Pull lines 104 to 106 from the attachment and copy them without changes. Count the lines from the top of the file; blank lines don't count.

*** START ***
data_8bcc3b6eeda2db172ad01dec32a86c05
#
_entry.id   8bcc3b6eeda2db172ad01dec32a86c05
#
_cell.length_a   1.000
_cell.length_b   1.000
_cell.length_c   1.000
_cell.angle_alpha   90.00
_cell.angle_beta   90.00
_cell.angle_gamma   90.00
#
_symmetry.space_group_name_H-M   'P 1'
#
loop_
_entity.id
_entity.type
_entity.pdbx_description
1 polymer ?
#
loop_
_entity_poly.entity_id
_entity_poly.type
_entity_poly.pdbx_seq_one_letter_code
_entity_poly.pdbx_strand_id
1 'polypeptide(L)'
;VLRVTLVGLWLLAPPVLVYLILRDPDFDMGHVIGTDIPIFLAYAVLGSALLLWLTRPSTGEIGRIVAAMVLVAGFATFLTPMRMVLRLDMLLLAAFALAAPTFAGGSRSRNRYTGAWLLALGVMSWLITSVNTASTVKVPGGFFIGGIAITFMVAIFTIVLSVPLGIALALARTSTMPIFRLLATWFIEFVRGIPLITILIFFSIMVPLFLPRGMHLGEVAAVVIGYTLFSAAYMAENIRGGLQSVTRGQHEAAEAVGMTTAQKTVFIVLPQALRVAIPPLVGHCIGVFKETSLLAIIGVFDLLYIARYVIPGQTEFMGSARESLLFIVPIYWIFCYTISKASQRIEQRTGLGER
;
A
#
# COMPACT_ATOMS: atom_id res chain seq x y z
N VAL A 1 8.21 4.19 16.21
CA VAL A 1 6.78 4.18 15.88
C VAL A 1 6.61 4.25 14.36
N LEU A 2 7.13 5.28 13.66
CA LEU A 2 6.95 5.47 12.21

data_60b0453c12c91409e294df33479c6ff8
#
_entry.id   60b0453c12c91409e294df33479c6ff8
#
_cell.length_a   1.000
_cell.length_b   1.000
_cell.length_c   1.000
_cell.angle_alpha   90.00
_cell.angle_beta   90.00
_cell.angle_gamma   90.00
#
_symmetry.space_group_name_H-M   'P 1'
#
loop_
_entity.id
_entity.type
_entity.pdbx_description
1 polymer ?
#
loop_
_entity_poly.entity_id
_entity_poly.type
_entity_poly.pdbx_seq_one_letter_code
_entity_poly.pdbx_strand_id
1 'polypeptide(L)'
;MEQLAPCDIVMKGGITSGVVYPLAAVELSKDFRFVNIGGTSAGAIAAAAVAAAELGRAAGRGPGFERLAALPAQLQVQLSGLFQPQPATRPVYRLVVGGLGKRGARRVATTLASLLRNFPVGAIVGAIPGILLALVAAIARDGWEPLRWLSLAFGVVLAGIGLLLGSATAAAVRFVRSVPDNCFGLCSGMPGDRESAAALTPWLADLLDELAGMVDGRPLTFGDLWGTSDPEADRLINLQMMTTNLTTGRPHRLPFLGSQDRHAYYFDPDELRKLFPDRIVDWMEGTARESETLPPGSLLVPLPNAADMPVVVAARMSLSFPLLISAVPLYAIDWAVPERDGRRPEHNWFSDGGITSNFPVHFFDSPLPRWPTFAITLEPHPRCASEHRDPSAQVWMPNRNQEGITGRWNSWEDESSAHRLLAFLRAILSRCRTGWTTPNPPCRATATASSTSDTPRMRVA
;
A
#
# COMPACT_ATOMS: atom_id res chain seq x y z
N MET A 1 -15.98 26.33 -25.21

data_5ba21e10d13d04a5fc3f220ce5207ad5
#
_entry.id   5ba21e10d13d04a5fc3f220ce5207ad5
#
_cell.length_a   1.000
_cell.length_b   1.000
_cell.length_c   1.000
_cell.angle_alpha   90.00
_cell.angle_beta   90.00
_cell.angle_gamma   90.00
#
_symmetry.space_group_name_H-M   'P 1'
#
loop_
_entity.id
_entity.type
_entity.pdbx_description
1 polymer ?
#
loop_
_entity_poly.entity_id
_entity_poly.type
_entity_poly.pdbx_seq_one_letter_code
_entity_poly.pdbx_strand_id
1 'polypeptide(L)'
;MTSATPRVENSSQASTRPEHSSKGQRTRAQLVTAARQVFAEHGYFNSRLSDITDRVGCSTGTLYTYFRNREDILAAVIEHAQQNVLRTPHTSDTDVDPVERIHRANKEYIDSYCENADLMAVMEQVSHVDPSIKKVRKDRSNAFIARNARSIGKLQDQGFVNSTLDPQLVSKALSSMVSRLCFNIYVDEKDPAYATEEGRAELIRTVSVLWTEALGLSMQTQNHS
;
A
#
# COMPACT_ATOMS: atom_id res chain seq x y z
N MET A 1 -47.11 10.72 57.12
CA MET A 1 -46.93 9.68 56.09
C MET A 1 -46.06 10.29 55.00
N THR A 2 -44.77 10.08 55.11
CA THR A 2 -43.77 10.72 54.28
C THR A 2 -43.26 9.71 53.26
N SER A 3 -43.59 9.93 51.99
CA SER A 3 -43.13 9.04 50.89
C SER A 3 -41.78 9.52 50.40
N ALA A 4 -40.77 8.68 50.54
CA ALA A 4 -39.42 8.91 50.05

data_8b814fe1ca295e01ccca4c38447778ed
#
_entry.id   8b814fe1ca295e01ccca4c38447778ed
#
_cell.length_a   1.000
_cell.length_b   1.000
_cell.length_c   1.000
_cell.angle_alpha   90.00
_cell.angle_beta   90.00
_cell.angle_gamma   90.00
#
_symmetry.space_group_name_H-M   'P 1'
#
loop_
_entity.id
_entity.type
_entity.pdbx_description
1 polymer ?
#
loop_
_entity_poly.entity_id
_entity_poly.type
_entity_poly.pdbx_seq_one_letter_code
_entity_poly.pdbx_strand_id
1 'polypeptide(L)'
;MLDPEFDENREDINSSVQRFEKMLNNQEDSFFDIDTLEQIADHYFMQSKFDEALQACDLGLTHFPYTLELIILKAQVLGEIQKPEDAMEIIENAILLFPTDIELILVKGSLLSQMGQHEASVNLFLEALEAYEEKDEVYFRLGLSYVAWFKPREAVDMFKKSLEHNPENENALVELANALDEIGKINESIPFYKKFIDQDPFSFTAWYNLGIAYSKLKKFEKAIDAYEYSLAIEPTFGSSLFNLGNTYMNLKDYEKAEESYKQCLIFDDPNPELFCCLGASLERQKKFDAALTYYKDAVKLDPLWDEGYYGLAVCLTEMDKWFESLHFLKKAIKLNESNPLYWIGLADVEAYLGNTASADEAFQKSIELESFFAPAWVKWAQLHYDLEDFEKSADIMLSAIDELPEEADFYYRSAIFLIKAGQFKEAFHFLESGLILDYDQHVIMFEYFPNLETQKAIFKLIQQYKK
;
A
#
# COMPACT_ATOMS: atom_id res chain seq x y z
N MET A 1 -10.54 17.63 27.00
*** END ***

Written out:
CA SER A 3 -43.13 9.04 50.89
C SER A 3 -41.78 9.52 50.40
N ALA A 4 -40.77 8.68 50.54